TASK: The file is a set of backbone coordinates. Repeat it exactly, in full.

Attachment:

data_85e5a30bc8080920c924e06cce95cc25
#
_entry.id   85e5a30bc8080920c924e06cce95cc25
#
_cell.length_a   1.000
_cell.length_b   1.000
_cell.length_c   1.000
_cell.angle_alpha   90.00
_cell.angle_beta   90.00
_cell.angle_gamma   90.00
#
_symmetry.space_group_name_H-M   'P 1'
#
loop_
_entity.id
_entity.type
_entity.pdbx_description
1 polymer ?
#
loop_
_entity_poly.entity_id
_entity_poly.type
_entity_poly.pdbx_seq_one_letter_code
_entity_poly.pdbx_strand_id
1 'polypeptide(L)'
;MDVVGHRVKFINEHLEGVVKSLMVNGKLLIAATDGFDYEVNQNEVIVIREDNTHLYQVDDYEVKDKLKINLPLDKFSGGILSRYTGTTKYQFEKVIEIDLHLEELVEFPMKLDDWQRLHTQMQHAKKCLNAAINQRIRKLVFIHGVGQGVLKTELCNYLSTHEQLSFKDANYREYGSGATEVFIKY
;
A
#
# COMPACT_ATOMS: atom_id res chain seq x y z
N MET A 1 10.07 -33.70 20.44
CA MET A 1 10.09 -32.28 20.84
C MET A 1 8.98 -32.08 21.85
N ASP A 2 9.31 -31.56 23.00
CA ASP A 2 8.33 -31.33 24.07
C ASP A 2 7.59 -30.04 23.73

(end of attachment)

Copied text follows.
data_85e5a30bc8080920c924e06cce95cc25
#
_entry.id   85e5a30bc8080920c924e06cce95cc25
#
_cell.length_a   1.000
_cell.length_b   1.000
_cell.length_c   1.000
_cell.angle_alpha   90.00
_cell.angle_beta   90.00
_cell.angle_gamma   90.00
#
_symmetry.space_group_name_H-M   'P 1'
#
loop_
_entity.id
_entity.type
_entity.pdbx_description
1 polymer ?
#
loop_
_entity_poly.entity_id
_entity_poly.type
_entity_poly.pdbx_seq_one_letter_code
_entity_poly.pdbx_strand_id
1 'polypeptide(L)'
;MDVVGHRVKFINEHLEGVVKSLMVNGKLLIAATDGFDYEVNQNEVIVIREDNTHLYQVDDYEVKDKLKINLPLDKFSGGILSRYTGTTKYQFEKVIEIDLHLEELVEFPMKLDDWQRLHTQMQHAKKCLNAAINQRIRKLVFIHGVGQGVLKTELCNYLSTHEQLSFKDANYREYGSGATEVFIKY
;
A
#
# COMPACT_ATOMS: atom_id res chain seq x y z
N MET A 1 10.07 -33.70 20.44
CA MET A 1 10.09 -32.28 20.84
C MET A 1 8.98 -32.08 21.85
N ASP A 2 9.31 -31.56 23.00
CA ASP A 2 8.33 -31.33 24.07
C ASP A 2 7.59 -30.04 23.73